We got to Nashville and set up in a nice KOA but it was cold and rainy. This KOA is only 5 minutes from the Grand Ole Opry and Opryland Hotel. It is also
next door to a Camping World; more convenience. We had dinner at the Caney Fork Restaurant (Delicious ribs) about a mile from the KOA.
Just before we got to the KOA, a rock about the size of a fist, dropped from a dump truck about a hundred yards ahead of us and bounced into the middle of our windshield.
We had a nice 10 inch diameter crack, dead center. So for our second morning we spent several hours at Safelite getting it replaced. Then we were off exploring Nashville.
Nashville is a large beautiful city; very easy to navigate. Broadway was the happening area with lots of bars and country music. Every other store on Broadway sells cowboy
boots and hats. We had, "cheeseburgers in paradise" at Jimmy Buffet's Margaritaville Restaurant; always good, especially with a margarita! Then later we were back to the
camper for wings on the barbeque for dinner.
3/1 Our second full day in Nashville we went to the Country Music Hall of Fame and
took a side tour to Studio B. Both are a must when visiting Nashville. The Hall of Fame was fantastic!
The tour started with Bloody Marys in the huge lobby and then we caught the shuttle to
Studio B. Studio B is very historic. Elvis recorded about 265 songs there, half of all the songs he
recorded. He would rent the studio for a set, starting about 6:00 PM. All his musicians and back up singers would be there on time, but he might not show up until 10:00 PM.
Then he would sit at the piano and sing gospel music with the Jordanaires for a couple of hours to get his voice ready for recording. In the studio he had different colored
lights installed so he could change the mood to suit the songs he was singing. Interesting to note that for one song he couldn't get the lighting just right so he had all the lights
extinguished as he recorded "Are You Lonesome Tonight" in the dark.
Other famous artists who recorded in Studio B are, Jim Reeves, Eddie Arnold, Charlie Pride, and Dolly
Pardon. The studio closed by coincidence the day after Elvis died. At the
Hall of Fame - WOW! So much history and memorabilia from all the great country stars. I have to admit that more than once tears were brought to my eyes there. These people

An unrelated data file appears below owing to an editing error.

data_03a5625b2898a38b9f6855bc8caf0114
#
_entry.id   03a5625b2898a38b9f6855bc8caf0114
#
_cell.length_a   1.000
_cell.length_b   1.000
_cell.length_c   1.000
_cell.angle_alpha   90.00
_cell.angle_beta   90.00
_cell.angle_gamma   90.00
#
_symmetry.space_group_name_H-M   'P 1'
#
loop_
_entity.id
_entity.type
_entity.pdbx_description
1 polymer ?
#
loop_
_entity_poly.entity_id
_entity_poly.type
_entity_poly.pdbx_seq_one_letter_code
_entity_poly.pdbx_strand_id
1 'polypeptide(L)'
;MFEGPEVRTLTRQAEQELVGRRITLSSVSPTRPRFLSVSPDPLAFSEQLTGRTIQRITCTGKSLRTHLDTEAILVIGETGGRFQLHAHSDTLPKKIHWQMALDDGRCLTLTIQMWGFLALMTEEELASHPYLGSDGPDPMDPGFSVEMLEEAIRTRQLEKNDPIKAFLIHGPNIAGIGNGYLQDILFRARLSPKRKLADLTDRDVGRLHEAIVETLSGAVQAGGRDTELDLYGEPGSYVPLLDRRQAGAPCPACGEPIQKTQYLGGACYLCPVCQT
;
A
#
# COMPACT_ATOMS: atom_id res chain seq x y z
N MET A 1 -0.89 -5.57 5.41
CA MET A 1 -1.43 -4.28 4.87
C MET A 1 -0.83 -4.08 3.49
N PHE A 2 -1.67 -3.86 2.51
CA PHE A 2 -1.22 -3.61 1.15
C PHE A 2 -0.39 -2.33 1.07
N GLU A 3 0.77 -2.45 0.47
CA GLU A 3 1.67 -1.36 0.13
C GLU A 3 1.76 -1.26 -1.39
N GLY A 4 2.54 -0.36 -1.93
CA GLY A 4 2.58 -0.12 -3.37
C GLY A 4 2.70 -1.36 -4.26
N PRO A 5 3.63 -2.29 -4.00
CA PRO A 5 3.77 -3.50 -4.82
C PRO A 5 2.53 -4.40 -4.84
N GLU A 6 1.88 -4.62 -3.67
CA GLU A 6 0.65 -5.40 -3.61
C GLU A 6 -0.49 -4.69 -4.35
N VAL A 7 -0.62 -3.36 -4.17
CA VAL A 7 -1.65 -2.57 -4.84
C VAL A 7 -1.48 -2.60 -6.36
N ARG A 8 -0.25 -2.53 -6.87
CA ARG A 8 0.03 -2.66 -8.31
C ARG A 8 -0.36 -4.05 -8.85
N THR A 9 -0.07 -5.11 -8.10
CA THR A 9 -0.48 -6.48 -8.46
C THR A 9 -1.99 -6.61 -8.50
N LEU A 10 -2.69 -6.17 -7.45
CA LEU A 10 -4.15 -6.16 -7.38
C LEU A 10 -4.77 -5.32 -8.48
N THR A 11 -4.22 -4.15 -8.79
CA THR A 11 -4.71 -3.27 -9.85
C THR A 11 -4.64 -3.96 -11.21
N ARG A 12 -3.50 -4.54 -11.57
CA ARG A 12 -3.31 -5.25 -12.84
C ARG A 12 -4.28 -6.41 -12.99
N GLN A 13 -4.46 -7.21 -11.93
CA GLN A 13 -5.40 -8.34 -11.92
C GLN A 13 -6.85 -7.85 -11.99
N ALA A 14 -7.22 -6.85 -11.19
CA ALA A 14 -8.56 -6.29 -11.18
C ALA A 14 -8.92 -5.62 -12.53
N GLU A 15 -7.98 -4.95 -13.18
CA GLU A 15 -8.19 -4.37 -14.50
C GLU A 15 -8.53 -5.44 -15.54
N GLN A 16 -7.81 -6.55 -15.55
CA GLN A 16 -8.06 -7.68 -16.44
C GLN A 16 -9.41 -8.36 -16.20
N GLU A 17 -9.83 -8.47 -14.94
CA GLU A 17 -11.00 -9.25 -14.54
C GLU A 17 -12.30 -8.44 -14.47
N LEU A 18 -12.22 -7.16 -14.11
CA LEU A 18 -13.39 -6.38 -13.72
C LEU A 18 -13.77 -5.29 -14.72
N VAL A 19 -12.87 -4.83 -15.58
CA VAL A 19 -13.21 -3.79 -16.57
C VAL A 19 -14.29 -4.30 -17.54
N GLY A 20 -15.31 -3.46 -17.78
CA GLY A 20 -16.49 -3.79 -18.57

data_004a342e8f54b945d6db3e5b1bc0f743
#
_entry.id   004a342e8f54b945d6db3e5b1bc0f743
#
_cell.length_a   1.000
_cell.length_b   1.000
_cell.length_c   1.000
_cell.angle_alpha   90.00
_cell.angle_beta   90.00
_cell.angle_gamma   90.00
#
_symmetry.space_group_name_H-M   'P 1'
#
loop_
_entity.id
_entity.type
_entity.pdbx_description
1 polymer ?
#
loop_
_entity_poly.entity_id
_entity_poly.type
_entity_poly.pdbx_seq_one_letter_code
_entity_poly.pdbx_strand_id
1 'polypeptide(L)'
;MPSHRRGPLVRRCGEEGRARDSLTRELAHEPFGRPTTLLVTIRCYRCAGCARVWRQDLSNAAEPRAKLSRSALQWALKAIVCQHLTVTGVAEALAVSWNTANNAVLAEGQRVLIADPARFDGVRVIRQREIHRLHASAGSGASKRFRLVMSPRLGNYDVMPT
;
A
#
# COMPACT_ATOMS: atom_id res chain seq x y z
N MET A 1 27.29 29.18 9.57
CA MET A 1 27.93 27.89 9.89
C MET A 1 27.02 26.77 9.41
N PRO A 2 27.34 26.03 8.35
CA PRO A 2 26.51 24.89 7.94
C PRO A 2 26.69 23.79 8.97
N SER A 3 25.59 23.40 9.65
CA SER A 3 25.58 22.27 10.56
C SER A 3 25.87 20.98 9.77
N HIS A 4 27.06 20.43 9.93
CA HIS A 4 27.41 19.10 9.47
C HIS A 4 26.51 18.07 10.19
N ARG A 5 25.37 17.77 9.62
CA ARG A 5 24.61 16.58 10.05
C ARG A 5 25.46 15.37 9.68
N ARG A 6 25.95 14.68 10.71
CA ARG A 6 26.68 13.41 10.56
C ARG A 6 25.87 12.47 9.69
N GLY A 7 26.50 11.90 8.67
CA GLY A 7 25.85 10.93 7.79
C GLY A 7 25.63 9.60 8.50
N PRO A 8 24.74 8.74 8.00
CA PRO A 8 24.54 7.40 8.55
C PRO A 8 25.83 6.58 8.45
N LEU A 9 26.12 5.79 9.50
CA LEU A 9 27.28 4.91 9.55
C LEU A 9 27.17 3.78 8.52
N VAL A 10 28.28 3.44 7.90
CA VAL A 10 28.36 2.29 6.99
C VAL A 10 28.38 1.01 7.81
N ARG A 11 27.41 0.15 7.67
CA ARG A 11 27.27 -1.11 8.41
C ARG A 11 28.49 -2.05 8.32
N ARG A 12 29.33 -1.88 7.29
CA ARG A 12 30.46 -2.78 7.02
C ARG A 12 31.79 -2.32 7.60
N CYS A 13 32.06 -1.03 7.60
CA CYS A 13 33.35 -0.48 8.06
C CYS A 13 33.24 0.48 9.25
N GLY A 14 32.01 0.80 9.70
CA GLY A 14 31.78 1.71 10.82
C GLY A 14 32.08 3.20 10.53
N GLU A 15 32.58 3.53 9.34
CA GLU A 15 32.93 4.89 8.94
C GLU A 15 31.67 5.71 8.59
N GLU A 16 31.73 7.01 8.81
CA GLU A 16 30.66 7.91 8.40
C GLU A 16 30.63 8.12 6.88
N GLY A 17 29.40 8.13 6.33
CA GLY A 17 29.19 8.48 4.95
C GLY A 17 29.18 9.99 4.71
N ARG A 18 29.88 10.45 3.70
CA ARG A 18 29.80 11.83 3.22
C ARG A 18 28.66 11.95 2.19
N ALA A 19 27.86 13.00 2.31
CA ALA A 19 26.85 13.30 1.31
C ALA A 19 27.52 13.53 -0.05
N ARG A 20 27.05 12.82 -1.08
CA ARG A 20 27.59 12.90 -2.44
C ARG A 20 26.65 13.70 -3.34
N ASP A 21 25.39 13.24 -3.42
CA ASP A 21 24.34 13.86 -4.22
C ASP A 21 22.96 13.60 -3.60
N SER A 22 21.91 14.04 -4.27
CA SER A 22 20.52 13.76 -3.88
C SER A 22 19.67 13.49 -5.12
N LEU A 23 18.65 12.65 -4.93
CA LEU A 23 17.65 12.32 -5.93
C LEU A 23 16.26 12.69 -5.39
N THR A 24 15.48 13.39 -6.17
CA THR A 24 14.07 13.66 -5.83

were my heroes and they were larger than life for me growing up in the 50's and 60's and still today. We had a late lunch at Honkey Tonk Central, a bar on Broadway, where a really good
band was playing that reminded us of Toby Keith. Dawn had wings and I had catfish (yuk!). Tasted just like catfish.
We got back to the camper and soon the rain and snow started falling. Looking forward to spring - it's been really COLD here. Saturday we got up to cold snow, rain and sleet, so we
tackled repairing a couple of the day/night shades in our rig. We had to tear them down and restring them from scratch. What a frustrating mess. But, after redoing each of them
2 or 3 times we got them done !
Then to the Grand Ole Opry - WOW! We were both overwhelmed. The auditorium is beautiful - completely restored after the flood a few years back. The show was
presented live on Nashville's historic WSM radio station. The format was just as it was when I was a kid. A different host for each of the four, 30 minute segments with
commercials in between. Jeannie Seeley, Connie Smith, Jim Ed Brown and Whispering Bill Anderson were hosts. They had a little age on them but their voices were still rich
and full. Then came BJ Thomas, Scotty McCreery (19 year old American Idol winner from 2 years ago) and Blake Shelton. A fantastic show, that could not have been better.
Side note: there was a circle of aged flooring in the middle of the stage floor. Later
I learned it came from the historic Ryman Auditorium where the Grand Ole Opry began.